Broadway or bust!
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Too Much Is Not Enough: A Memoir of Fumbling Toward Adulthood by Andrew Rannells; Crown Archetype, $26
"Candide" is a 1759 satirical novel written by the French Enlightenment philosopher Voltaire, concerning the eponymous optimistic hero. Evicted from the castle where he grew up, he travels with companions he encounters along the way, experiencing hardships and tribulations. But, with an instinct for survival, he doesn't give up hope. Finally he settles into a simple life on a small farm, discovering the best way to be happy is to cultivate your own garden. In his new memoir, gay actor Andrew Rannells tells the contemporary Candide-like adventure of a Midwestern boy relocating to New York City to fulfill his dream of being on a Broadway stage, and the trials he undergoes during the journey. Rannells finds his version of Candide's garden by accepting who he is and the skill set he has while learning not to care what other people think. His ultimate desire is to reconcile the boy he was when he left Omaha with the man he wants to be. Revealingly, the book's title "Too Much Is Not Enough" is from a line in the song/movie "Fame." Readers will be glad they tagged along on this frank, rewarding trip.
Born in 1978 to an advertising salesman father and a teen model mother, watching MGM and Warner Bros. musicals and the Tony Awards on TV (where he saw his first openly gay couple), Rannells knew from an early age he wanted to be a stage star. Not having the foggiest idea how, he intuited "I had to get myself to New York City." Before he arrives there in 1997, the ambitious Rannells becomes a "shameless entertainer" on the local Omaha theater scene, winning an award for Best Youth Actor.
There are chapters on his grandmother Josephine inspiring him, his sexual exploits and lousy relationships, being a student/altar boy at an all-boys Jesuit Catholic high school, and coming out to his parents (they weren't surprised) just three days before he moves to NYC, enrolling in the theater program at Marymount Manhattan College. Events did not happen the way he thought they would. His dorm verged on squalor, and he mistakenly followed the bad advice, "If you take your headshot to the stage door and give it to the stage manager, they'll call you when they have an opening." Rannells was in for a rude awakening, yet this seeming misstep unexpectedly led to an audition for "Rent," though he didn't get the role. Years later the same company cast him in "Hairspray," his musical Broadway musical debut at age 26.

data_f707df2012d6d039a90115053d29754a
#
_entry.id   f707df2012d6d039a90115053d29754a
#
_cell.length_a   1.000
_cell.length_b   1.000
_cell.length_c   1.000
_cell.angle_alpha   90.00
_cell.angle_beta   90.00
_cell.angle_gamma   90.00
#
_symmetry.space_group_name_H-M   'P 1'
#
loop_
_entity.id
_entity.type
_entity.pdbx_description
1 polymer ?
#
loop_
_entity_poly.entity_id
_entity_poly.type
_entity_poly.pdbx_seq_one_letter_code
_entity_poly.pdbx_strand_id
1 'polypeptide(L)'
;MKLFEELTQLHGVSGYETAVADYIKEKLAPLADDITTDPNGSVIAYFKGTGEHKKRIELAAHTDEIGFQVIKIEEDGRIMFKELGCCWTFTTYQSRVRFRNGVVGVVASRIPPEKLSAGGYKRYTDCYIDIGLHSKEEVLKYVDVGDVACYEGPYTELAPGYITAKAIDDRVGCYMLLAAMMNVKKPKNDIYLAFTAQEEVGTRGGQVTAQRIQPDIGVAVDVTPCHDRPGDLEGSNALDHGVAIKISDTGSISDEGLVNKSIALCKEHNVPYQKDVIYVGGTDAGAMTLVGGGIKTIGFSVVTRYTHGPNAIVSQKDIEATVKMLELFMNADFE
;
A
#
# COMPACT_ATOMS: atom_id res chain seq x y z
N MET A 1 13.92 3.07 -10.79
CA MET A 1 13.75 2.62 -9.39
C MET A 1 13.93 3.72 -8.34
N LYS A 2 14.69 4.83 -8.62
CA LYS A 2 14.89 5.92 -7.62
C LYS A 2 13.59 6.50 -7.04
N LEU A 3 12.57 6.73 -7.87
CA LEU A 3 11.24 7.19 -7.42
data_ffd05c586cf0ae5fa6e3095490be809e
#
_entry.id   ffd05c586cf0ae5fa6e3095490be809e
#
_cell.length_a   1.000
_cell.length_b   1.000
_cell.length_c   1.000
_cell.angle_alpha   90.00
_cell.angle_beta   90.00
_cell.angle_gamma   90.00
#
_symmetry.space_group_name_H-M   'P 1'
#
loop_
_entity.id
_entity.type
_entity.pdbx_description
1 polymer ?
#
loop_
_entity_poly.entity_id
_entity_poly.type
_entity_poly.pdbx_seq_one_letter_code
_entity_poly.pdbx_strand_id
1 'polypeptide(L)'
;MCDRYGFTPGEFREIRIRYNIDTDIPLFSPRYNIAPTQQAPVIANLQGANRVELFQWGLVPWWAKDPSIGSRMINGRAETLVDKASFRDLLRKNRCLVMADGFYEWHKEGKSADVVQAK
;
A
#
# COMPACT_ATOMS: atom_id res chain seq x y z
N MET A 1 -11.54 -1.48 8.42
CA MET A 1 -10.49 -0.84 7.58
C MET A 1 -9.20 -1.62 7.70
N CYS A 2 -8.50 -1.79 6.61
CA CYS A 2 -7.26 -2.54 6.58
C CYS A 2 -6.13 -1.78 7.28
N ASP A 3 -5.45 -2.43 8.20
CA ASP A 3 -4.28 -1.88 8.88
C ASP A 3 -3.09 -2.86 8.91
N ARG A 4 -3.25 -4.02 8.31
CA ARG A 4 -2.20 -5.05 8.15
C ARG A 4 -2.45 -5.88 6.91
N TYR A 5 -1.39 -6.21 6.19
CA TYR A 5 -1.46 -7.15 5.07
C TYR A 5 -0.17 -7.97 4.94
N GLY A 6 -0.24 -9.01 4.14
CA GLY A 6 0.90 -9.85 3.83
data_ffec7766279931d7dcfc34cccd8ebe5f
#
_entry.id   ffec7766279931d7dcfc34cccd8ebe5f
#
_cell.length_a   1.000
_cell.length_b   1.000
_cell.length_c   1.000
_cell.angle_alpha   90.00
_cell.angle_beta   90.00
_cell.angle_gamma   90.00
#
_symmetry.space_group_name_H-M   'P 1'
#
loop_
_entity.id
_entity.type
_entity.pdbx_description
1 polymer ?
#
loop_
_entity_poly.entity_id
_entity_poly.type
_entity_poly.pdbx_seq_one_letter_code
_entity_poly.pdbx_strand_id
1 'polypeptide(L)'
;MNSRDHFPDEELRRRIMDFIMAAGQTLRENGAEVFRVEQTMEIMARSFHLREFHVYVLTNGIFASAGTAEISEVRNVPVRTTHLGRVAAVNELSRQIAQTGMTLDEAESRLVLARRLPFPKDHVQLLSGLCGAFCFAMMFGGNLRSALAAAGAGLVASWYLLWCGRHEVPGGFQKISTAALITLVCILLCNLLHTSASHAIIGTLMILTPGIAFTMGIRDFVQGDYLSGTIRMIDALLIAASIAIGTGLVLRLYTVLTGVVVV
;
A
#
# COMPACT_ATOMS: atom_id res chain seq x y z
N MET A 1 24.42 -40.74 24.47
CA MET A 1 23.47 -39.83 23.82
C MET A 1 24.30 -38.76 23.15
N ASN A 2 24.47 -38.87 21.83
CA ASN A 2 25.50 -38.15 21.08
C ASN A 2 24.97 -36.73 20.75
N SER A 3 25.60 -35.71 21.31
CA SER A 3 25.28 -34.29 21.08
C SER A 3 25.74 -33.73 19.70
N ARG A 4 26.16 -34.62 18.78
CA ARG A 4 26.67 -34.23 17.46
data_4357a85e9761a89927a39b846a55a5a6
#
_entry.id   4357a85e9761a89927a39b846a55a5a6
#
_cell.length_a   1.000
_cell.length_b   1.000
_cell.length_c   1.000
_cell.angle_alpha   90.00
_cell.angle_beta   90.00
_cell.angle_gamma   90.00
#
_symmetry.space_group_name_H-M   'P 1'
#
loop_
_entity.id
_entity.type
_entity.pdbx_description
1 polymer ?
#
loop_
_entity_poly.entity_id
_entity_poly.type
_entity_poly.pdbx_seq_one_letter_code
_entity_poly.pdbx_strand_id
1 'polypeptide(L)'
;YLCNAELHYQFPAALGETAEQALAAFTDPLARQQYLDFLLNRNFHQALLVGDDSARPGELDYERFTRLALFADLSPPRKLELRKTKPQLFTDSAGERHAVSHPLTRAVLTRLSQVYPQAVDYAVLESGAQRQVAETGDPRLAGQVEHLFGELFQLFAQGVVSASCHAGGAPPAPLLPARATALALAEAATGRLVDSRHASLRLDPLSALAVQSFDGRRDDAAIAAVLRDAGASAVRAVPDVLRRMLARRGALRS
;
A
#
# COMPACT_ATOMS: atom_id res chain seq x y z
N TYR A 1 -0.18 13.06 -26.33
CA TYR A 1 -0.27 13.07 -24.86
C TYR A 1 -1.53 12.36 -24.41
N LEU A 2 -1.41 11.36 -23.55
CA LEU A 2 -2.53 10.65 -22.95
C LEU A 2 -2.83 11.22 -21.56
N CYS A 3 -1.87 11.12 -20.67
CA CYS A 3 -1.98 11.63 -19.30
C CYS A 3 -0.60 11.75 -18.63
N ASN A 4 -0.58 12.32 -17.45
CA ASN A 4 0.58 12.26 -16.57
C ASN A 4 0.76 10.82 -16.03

We hear about his successes: meeting his BBF Zuzanna at an audition, nightclub exploits, and summer stock work in the Berkshires. But like Candide, Rannells faces challenges, such as being sexually assaulted by a priest during confession, then again at his high school graduation party, and losing his virginity to a 40-year-old man he continued to see for two years (thinking he had no other options), who then stalked him to NYC. He opts to leave Marymount after a year so he can pursue theater jobs, supporting himself with positions as a gym front-desk clerk and a Warner Bros. store-greeter. During a lousy second date, he finds out his father (in the middle of a divorce from his mother) died of a heart attack. He secures steady work touring the country for six months in "Pokemon Live!," but must play a soul-crushing gay clown stereotype, which he swears he will never do again.
Tired of bad auditions and rejections, he quit and did voiceover work for an animation production company. But he's lured back by auditioning for Rosie O'Donnell's doomed musical "Taboo," on the life of Boy George. O'Donnell tells him he's not right for the role, but show business beckons, as "it turns out I really want this."
Rannells gently disillusions anyone who thinks becoming a success happens overnight. He's best-known for originating the role of Elder Price in "The Book of Mormon" and playing Elijah Krantz on HBO's "Girls," but the memoir mentions neither of these career zeniths, stopping when he makes his Broadway debut in the chorus of "Hairspray." Even this high-water mark has its shadow side, as his actor boyfriend Todd also wanted the role, and upon hearing Rannells was cast, left him in the middle of the night with a voicemail, "I'm happy for you, but that was my dream, too. I just don't think I can stand here and watch someone else do it before me."
The book is no literary gem, but Rannells is a born raconteur with a conversational, self-deprecating tone. With Rannells, what you see is what you get, and "Too Much Is Not Enough" will be just sassy enough to enchant the casual reader.